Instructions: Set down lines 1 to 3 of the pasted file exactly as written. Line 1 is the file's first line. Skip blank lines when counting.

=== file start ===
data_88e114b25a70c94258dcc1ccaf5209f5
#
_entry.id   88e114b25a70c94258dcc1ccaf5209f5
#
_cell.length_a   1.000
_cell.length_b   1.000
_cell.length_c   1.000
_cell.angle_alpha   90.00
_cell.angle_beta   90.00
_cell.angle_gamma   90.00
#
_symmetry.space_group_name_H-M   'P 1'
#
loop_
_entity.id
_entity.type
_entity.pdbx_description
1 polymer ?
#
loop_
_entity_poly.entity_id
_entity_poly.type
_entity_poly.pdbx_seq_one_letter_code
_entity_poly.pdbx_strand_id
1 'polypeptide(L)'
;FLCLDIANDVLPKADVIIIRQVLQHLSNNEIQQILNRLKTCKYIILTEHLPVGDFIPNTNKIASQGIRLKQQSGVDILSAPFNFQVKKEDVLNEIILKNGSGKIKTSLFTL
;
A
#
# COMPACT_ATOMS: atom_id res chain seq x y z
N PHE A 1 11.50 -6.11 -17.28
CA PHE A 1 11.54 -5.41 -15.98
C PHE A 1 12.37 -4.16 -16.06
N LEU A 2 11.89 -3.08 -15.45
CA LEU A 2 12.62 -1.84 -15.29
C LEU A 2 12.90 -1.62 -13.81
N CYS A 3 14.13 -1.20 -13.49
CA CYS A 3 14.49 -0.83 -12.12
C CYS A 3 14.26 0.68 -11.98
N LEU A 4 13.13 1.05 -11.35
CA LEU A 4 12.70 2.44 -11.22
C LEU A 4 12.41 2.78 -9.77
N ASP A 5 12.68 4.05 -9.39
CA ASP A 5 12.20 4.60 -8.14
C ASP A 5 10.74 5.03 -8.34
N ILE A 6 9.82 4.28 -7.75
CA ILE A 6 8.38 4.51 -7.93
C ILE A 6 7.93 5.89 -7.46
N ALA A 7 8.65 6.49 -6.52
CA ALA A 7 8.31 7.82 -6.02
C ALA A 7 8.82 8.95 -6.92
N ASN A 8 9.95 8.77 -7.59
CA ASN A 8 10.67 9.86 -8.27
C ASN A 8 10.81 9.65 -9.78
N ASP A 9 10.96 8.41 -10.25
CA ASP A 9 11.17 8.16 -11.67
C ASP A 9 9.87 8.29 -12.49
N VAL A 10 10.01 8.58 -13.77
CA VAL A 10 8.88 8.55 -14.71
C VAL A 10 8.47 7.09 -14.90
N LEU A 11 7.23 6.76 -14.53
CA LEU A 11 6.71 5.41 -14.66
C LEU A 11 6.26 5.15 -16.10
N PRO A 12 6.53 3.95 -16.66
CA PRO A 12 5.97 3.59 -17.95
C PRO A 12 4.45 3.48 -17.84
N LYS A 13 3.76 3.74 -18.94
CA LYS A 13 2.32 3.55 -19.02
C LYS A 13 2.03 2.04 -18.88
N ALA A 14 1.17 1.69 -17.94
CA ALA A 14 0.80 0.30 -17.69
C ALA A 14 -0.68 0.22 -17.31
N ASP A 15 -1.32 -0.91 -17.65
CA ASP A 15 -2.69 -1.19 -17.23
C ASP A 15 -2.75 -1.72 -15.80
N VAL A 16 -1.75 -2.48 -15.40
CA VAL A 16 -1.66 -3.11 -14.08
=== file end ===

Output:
data_88e114b25a70c94258dcc1ccaf5209f5
#
_entry.id   88e114b25a70c94258dcc1ccaf5209f5